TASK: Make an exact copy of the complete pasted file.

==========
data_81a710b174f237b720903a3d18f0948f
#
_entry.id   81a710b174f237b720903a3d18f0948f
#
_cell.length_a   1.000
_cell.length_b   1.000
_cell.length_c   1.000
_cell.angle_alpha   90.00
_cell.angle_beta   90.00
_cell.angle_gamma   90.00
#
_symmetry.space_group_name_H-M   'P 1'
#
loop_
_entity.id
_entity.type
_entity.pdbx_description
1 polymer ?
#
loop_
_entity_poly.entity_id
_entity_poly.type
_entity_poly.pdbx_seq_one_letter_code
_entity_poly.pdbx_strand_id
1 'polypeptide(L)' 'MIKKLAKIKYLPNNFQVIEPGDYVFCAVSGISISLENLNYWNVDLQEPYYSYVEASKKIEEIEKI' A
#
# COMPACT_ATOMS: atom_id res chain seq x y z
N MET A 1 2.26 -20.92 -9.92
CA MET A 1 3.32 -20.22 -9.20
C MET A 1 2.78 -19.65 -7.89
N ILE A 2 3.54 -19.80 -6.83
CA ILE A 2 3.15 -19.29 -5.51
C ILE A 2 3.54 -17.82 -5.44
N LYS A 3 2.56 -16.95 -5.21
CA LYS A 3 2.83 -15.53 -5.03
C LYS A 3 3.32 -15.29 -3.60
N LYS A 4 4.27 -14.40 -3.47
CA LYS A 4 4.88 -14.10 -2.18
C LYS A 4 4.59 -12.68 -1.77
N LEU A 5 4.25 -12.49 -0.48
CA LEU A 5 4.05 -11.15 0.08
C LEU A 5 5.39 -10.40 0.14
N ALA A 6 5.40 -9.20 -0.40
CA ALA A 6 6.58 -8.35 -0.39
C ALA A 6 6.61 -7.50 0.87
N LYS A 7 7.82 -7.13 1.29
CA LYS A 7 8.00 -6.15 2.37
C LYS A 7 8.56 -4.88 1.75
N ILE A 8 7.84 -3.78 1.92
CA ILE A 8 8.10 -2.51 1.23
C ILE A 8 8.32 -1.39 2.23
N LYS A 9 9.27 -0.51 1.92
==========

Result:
data_81a710b174f237b720903a3d18f0948f
#
_entry.id   81a710b174f237b720903a3d18f0948f
#
_cell.length_a   1.000
_cell.length_b   1.000
_cell.length_c   1.000
_cell.angle_alpha   90.00
_cell.angle_beta   90.00
_cell.angle_gamma   90.00
#
_symmetry.space_group_name_H-M   'P 1'
#
loop_
_entity.id
_entity.type
_entity.pdbx_description
1 polymer ?
#
loop_
_entity_poly.entity_id
_entity_poly.type
_entity_poly.pdbx_seq_one_letter_code
_entity_poly.pdbx_strand_id
1 'polypeptide(L)' 'MIKKLAKIKYLPNNFQVIEPGDYVFCAVSGISISLENLNYWNVDLQEPYYSYVEASKKIEEIEKI' A
#
# COMPACT_ATOMS: atom_id res chain seq x y z
N MET A 1 2.26 -20.92 -9.92
CA MET A 1 3.32 -20.22 -9.20
C MET A 1 2.78 -19.65 -7.89
N ILE A 2 3.54 -19.80 -6.83
CA ILE A 2 3.15 -19.29 -5.51
C ILE A 2 3.54 -17.82 -5.44
N LYS A 3 2.56 -16.95 -5.21
CA LYS A 3 2.83 -15.53 -5.03
C LYS A 3 3.32 -15.29 -3.60
N LYS A 4 4.27 -14.40 -3.47
CA LYS A 4 4.88 -14.10 -2.18
C LYS A 4 4.59 -12.68 -1.77
N LEU A 5 4.25 -12.49 -0.48
CA LEU A 5 4.05 -11.15 0.08
C LEU A 5 5.39 -10.40 0.14
N ALA A 6 5.40 -9.20 -0.40
CA ALA A 6 6.58 -8.35 -0.39
C ALA A 6 6.61 -7.50 0.87
N LYS A 7 7.82 -7.13 1.29
CA LYS A 7 8.00 -6.15 2.37
C LYS A 7 8.56 -4.88 1.75
N ILE A 8 7.84 -3.78 1.92
CA ILE A 8 8.10 -2.51 1.23
C ILE A 8 8.32 -1.39 2.23
N LYS A 9 9.27 -0.51 1.92